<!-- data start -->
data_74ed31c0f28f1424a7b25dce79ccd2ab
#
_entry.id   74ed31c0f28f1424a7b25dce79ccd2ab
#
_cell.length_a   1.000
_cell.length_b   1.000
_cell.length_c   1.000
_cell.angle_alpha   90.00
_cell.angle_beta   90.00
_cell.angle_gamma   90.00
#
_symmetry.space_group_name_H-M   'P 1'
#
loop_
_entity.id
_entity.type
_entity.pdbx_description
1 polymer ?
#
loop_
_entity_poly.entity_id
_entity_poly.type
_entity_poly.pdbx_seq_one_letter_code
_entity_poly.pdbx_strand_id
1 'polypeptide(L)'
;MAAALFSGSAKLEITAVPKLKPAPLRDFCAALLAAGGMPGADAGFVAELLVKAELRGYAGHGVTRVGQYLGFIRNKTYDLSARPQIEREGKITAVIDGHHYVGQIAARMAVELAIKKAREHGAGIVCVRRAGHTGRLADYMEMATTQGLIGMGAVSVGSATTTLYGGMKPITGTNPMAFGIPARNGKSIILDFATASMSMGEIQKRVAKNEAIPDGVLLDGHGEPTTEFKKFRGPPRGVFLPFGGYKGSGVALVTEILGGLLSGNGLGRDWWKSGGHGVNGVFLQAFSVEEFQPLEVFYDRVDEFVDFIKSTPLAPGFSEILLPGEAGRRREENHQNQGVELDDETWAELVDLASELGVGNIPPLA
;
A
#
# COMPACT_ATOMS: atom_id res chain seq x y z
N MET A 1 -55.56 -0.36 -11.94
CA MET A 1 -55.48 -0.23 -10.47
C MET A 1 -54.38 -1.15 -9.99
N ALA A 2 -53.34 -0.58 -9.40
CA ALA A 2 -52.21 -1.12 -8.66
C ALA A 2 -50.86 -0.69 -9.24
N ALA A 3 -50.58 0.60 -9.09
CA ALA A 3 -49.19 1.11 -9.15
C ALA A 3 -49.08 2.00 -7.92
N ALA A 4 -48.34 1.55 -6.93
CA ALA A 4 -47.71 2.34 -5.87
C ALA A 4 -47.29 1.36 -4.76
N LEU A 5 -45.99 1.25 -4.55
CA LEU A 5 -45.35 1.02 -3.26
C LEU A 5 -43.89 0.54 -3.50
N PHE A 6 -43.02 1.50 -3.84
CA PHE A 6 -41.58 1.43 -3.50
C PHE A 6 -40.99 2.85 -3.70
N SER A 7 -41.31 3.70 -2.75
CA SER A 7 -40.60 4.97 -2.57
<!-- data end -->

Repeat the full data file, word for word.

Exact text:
data_74ed31c0f28f1424a7b25dce79ccd2ab
#
_entry.id   74ed31c0f28f1424a7b25dce79ccd2ab
#
_cell.length_a   1.000
_cell.length_b   1.000
_cell.length_c   1.000
_cell.angle_alpha   90.00
_cell.angle_beta   90.00
_cell.angle_gamma   90.00
#
_symmetry.space_group_name_H-M   'P 1'
#
loop_
_entity.id
_entity.type
_entity.pdbx_description
1 polymer ?
#
loop_
_entity_poly.entity_id
_entity_poly.type
_entity_poly.pdbx_seq_one_letter_code
_entity_poly.pdbx_strand_id
1 'polypeptide(L)'
;MAAALFSGSAKLEITAVPKLKPAPLRDFCAALLAAGGMPGADAGFVAELLVKAELRGYAGHGVTRVGQYLGFIRNKTYDLSARPQIEREGKITAVIDGHHYVGQIAARMAVELAIKKAREHGAGIVCVRRAGHTGRLADYMEMATTQGLIGMGAVSVGSATTTLYGGMKPITGTNPMAFGIPARNGKSIILDFATASMSMGEIQKRVAKNEAIPDGVLLDGHGEPTTEFKKFRGPPRGVFLPFGGYKGSGVALVTEILGGLLSGNGLGRDWWKSGGHGVNGVFLQAFSVEEFQPLEVFYDRVDEFVDFIKSTPLAPGFSEILLPGEAGRRREENHQNQGVELDDETWAELVDLASELGVGNIPPLA
;
A
#
# COMPACT_ATOMS: atom_id res chain seq x y z
N MET A 1 -55.56 -0.36 -11.94
CA MET A 1 -55.48 -0.23 -10.47
C MET A 1 -54.38 -1.15 -9.99
N ALA A 2 -53.34 -0.58 -9.40
CA ALA A 2 -52.21 -1.12 -8.66
C ALA A 2 -50.86 -0.69 -9.24
N ALA A 3 -50.58 0.60 -9.09
CA ALA A 3 -49.19 1.11 -9.15
C ALA A 3 -49.08 2.00 -7.92
N ALA A 4 -48.34 1.55 -6.93
CA ALA A 4 -47.71 2.34 -5.87
C ALA A 4 -47.29 1.36 -4.76
N LEU A 5 -45.99 1.25 -4.55
CA LEU A 5 -45.35 1.02 -3.26
C LEU A 5 -43.89 0.54 -3.50
N PHE A 6 -43.02 1.50 -3.84
CA PHE A 6 -41.58 1.43 -3.50
C PHE A 6 -40.99 2.85 -3.70
N SER A 7 -41.31 3.70 -2.75
CA SER A 7 -40.60 4.97 -2.57